There were definitely elements that made it clear the state had a role in its design.  For one, the school is designed to hold 850 students, which is right about what the school's enrollment is.  The state never designs a school that is bigger than it needs to be or plans for growth, so it has JUST enough room; it fits like a glove.  Stanton Middle School, on the other hand, which has about 800 students itself, is actually designed to hold 1,200.  Guess how much role the state had in designing that school.  Yep.  None.  That said, it still seemed to fit what Ravenna needed and had a few extras thrown in.  The deal to build this involved the district passing a bond issue and then the state paid about 50% ($13.6 million) of the costs and the bond issue the rest.  The bond issue also covered the "extras" the state won't cover: an extra gym and an actual auditorium.  When I was student teaching at Southeast Middle School, I got to see firsthand what a state-funded school looks like.  It wasn't bad at all, but the "audteria" was an absolute joke and the gym was pretty small.  Stanton has an auditeria which I've detested since it was built, but it was WAAAAY better than the sorry excuse for a performance area Southeast had.  It was totally non-funtional for anything like concerts or drama.  Even assemblies weren't that suitable as only one grade could fit at a time.

Now to the elements I really went looking for.  I definitely wanted to see the new auditorium.  I also wanted to see the "field house" gym and the main gym, plus I made sure to see the music rooms.  As someone who enjoys architecture (if I hadn't been a music major I would've been an architecture major) I always enjoy seeing new buildings and different styles.

The field house was the element I thought was best in the school.  Not only does it have the elevated walking track, but it has enough space to have two full basketball courts (which are marked).  The floor is a rubberized surface, so it bounces a little when you walk on it.  I also liked the use of windows, though was a tad disappointed they are translucent.  I'm not a big fan of translucent windows unless they're needed (like a bathroom).  Why not make them clear so people can see outside?  Anyway, overall I really liked it.  I have long wished Kent would get something similar (though larger) at the high school, so I enjoyed being able to see an example of one.  The last one of these I saw was at Avon Lake High School and it was under construction.  I thought it was an excellent idea!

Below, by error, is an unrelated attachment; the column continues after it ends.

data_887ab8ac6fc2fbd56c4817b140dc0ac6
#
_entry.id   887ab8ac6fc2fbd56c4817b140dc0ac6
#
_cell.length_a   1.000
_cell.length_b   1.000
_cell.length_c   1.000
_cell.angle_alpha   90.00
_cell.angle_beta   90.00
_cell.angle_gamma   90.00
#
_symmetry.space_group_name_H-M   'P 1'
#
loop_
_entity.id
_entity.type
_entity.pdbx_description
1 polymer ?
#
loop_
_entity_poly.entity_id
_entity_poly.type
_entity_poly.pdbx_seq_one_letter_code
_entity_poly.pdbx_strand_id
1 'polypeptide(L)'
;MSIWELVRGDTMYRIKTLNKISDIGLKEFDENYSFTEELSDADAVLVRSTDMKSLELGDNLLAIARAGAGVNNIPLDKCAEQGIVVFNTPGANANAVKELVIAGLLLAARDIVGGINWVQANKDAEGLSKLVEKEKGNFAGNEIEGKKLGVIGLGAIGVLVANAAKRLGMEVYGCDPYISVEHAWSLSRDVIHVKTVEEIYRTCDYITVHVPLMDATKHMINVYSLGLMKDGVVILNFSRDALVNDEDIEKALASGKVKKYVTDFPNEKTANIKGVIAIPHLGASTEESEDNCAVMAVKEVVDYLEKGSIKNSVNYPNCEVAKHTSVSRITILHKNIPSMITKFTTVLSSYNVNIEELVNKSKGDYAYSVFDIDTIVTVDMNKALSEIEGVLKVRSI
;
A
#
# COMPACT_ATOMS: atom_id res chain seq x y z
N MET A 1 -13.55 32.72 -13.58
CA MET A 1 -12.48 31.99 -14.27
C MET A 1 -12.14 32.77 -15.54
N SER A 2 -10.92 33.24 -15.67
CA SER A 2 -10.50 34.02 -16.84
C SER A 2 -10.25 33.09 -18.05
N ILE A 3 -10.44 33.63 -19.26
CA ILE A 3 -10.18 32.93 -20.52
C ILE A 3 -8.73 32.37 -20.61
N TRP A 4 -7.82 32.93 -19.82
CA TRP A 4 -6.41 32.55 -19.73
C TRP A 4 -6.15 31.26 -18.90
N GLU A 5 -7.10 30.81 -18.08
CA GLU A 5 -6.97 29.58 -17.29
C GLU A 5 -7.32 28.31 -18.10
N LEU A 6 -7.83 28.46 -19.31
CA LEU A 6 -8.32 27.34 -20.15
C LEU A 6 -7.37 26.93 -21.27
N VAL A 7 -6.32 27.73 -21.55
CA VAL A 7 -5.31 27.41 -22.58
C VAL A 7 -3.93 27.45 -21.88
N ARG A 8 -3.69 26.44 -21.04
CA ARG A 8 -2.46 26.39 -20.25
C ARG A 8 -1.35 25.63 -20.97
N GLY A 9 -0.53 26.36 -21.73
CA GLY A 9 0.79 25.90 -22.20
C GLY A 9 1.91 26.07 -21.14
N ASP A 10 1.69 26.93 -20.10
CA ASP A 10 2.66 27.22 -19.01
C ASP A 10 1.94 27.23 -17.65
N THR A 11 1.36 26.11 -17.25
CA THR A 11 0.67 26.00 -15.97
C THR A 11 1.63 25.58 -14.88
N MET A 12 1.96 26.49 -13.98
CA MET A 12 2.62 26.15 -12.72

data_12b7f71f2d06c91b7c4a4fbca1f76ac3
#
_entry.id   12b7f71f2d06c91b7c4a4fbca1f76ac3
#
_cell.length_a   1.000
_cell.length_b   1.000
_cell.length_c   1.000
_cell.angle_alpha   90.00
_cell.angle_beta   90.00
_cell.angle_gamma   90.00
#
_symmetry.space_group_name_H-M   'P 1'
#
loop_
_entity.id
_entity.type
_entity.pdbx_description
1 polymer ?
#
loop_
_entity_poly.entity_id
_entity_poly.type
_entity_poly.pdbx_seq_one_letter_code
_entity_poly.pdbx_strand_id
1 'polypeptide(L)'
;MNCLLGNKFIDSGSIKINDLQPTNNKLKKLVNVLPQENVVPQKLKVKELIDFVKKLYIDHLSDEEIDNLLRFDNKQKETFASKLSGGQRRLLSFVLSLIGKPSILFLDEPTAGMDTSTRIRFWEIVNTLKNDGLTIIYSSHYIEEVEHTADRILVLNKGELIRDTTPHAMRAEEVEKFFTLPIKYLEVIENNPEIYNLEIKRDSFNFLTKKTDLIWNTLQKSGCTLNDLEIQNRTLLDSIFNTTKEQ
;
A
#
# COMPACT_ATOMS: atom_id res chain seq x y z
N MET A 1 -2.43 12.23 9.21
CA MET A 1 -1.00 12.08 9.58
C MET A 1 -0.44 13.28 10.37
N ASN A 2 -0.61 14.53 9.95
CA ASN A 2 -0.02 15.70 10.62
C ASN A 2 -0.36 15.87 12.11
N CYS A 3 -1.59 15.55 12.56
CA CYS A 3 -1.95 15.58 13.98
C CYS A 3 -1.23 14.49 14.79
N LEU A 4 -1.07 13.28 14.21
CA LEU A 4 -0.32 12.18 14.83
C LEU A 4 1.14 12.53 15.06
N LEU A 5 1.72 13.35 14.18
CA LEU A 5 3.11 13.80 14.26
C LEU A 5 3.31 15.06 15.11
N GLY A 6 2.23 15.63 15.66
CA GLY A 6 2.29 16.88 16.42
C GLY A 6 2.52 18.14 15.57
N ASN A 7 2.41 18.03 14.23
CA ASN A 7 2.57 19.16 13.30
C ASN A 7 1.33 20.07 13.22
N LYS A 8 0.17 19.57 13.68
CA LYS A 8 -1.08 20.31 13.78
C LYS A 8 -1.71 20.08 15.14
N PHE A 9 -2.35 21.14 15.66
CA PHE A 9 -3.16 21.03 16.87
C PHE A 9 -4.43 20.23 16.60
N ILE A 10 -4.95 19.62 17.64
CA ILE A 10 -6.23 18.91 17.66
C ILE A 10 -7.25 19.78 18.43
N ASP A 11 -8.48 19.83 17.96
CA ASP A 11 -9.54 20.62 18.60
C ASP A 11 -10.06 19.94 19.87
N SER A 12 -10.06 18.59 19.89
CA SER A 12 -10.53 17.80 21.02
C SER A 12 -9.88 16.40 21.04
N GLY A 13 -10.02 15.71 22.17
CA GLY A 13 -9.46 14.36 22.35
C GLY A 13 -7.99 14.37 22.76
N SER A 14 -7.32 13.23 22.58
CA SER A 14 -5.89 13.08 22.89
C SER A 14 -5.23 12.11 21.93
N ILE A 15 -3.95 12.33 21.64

Interior view of the "field house gym".  On the left are entrances to locker rooms and a physical education classroom.
The auditorium was a disappointment to me.  Sure, it's WAAAAAY better than the ancient Greek stage they had at the old building, but there are things that I was scratching my head as to why they weren't included.  The first thing that surprised me was the seating capacity.  All along they've been saying it will seat 900.  Technically, it does seat about 900, but that's only after expandable seating is added.  Most of the time it will seat about 600.  The expandable seating is a section of retractable chairs in the back that slides back into the cafeteria when being used.  This is a problem mostly for sound as it will open the back up and not provide a back wall or close ceiling for sound to bounce off, plus when it isn't open, there's a huge curtain covering the extra seats which will absorb sound.  The other thing that surprised me was the lack of a fly system on stage.  Everything is suspended permanently from the ceiling.  That greatly limits the theatrical capabilities of the stage (we were pretty upset when Stanton was built and it didn't have a fly system after having one at Davey).  The stage is a good size, but lacks that fly system and I wasn't too thrilled with the flooring (seemed like laminated black particle board, which I saw used at Davey after it was renovated).  All in all, a huge improvement on what they had, but this thing still can't hold a candle to Roosevelt's auditorium.